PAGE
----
Relations between two of NATO's biggest partners are frayed over Syria, and the state of the free press in Turkey. The government recently seized the country's largest newspaper, and charged two journalists with treason.
Turkish President Recep Tayyip Erdogan was to attend a two-day nuclear security summit being held in the US capital at a time of fraught relations between Ankara and Washington and questions about whether the countries' leaders would even meet.
Disagreements between two key NATO allies have been increasing amid growing differences on policies towards Syria, a rebel Kurdish faction and Turkey's clampdown on the free press.
Whereas rooting out Islamic State (IS) militants in Syria and Iraq is Washington's priority, Erdogan has appeared more keen to topple Syrian strongman Bashar al-Assad. To its end of fighting IS, the US has developed ties with the Democratic Union Party (PYD) rebels in Syria, who have proven to be reliable partners in combat.
Turkey considersthe PYD to be partners of the outlawed Kurdistan Workers Party (PKK)
, a separatist group seeking to carve out an autonomous Kurdish state across Turkey, Syria, Iraq and Iran.
"The relationship between the US and Turkey is strained generally because of the differing priorities of the two allies in Syria and more specifically due to their perceptions of the PYD," said Ozgur Unluhisarcikli, Ankara Office Director of the German Marshall Fund of the United States.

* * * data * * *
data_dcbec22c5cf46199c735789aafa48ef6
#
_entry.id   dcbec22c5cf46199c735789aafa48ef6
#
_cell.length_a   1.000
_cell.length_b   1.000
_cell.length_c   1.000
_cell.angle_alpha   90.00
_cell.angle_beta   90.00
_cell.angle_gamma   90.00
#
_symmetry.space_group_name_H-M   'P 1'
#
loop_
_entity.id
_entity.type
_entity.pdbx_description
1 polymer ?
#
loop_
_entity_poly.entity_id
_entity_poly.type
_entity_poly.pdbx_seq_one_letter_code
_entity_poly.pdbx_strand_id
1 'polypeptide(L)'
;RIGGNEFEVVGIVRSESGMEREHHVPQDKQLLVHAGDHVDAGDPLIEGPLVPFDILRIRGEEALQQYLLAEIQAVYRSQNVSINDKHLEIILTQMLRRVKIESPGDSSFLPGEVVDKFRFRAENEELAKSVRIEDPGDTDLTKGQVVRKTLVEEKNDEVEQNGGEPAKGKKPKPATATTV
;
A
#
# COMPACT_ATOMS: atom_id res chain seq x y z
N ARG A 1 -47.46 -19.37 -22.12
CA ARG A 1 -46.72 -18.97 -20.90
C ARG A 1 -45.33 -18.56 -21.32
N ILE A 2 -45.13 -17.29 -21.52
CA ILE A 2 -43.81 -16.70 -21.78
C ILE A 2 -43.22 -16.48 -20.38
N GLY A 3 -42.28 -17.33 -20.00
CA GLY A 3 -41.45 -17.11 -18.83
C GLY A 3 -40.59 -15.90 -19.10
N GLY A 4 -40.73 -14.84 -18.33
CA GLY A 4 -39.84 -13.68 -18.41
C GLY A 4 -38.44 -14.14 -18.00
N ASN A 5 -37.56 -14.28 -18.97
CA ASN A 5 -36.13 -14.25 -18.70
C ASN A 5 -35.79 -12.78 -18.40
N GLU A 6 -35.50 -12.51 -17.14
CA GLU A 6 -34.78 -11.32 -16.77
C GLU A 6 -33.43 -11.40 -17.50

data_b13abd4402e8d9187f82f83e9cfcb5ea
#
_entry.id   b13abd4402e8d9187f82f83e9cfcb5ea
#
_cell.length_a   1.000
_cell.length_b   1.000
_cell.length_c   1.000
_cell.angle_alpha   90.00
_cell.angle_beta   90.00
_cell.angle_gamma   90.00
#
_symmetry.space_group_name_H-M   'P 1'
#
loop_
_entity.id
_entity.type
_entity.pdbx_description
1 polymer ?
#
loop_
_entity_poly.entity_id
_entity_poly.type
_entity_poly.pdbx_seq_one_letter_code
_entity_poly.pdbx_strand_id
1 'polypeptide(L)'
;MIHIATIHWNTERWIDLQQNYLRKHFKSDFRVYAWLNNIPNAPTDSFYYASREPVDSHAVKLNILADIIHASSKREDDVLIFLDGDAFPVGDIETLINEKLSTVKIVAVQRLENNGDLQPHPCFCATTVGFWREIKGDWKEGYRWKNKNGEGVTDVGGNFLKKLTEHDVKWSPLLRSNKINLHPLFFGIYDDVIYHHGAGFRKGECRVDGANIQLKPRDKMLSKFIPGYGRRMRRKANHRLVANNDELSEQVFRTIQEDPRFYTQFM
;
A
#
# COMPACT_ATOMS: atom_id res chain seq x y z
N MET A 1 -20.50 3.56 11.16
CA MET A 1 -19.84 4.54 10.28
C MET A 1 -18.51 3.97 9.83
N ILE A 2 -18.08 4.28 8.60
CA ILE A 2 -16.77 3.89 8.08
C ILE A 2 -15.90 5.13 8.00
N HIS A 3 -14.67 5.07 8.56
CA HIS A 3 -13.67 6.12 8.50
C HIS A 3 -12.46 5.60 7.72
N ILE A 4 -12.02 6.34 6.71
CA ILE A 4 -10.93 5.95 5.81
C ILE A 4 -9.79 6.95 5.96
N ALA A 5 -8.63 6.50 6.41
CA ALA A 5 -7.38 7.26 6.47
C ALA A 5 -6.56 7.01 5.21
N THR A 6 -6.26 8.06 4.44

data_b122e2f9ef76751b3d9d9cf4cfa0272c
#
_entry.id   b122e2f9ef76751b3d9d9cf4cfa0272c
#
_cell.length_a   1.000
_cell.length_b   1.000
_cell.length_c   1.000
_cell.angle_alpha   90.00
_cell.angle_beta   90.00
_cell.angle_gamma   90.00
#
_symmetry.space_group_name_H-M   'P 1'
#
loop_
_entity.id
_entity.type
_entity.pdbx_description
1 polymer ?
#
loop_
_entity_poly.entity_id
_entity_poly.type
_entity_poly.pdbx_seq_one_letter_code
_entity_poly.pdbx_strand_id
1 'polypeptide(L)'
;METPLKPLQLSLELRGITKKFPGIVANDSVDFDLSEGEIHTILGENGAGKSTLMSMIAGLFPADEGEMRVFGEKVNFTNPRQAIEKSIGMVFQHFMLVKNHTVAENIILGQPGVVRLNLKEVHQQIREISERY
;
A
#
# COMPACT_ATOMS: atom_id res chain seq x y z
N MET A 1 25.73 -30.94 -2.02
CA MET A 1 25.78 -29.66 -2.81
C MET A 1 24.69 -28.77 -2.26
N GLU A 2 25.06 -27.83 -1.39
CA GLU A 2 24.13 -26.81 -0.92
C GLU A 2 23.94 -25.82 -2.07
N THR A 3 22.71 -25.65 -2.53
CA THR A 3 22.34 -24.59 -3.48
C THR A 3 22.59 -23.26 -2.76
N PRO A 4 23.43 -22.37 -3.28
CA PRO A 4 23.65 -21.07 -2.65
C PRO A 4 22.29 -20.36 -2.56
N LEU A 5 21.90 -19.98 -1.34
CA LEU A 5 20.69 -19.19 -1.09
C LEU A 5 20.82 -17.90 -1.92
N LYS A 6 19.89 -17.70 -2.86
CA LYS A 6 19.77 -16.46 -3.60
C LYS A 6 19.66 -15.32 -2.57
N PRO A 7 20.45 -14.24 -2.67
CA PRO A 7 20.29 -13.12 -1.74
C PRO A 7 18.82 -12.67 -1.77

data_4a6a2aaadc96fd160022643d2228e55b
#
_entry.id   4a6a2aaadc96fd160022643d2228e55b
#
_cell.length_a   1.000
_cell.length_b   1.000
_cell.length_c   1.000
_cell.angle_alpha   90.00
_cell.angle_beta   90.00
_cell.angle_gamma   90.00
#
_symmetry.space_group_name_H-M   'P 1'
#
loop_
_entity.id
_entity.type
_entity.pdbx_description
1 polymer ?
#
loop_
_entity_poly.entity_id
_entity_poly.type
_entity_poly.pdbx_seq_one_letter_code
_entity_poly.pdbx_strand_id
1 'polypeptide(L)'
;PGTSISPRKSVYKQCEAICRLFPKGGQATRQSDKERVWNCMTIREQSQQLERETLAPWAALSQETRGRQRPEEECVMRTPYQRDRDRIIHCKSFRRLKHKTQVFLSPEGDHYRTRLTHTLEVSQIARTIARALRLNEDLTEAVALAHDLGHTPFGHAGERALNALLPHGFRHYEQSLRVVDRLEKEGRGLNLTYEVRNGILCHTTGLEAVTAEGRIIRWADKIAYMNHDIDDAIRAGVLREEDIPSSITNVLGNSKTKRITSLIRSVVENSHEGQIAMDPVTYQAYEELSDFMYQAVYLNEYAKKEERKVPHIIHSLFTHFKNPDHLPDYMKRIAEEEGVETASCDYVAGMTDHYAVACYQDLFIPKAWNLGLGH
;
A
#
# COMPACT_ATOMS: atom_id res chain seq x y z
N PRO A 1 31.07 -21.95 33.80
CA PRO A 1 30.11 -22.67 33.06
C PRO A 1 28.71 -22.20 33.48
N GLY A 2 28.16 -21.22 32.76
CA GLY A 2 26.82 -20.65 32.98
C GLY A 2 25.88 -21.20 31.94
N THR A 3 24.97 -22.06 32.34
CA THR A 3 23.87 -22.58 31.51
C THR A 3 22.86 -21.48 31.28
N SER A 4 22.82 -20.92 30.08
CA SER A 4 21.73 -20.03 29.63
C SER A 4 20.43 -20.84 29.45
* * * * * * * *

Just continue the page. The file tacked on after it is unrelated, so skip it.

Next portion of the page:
He said Turkey and the United States were "stepping on each other's toes" in Syria.
"Until either or both of the sides revise their approach to PYD, the US-Turkey relationship will continue to be poisoned by this issue," he said.
Crackdown on the free press
Turkey's relations with the US, as well as European allies, have also been strained by Ankara's clamp down on the free press.
Earlier this monththe Turkish government seized control of the country's largest newspaper - Zaman.
And just last week he lashed out at western diplomats for attending the opening ofa treason trial against two journalists from the Cumhuriyet newspaper. Erdogan called the diplomats' presence at the trial interference in the country's internal affairs.
Tweets by the US embassy supporting prosecuted academics and journalists have made Ambassador John Bass a hated figure among Turkish hardliners.
US State Department spokesman John Kirby effectively shrugged, "We don't always agree on everything - media freedom is one of them," he said.
Besides the security summit, Erdogan will preside over the grand opening of a large Ottoman-style mosque in Maryland. He had hoped to be joined at the event by US President Barack Obama, but the White House declined.
Before departing Turkey Erdogan said he would meet with Obama during his visit to Washington, but it now appears that he will meet with Vice-President Joe Biden.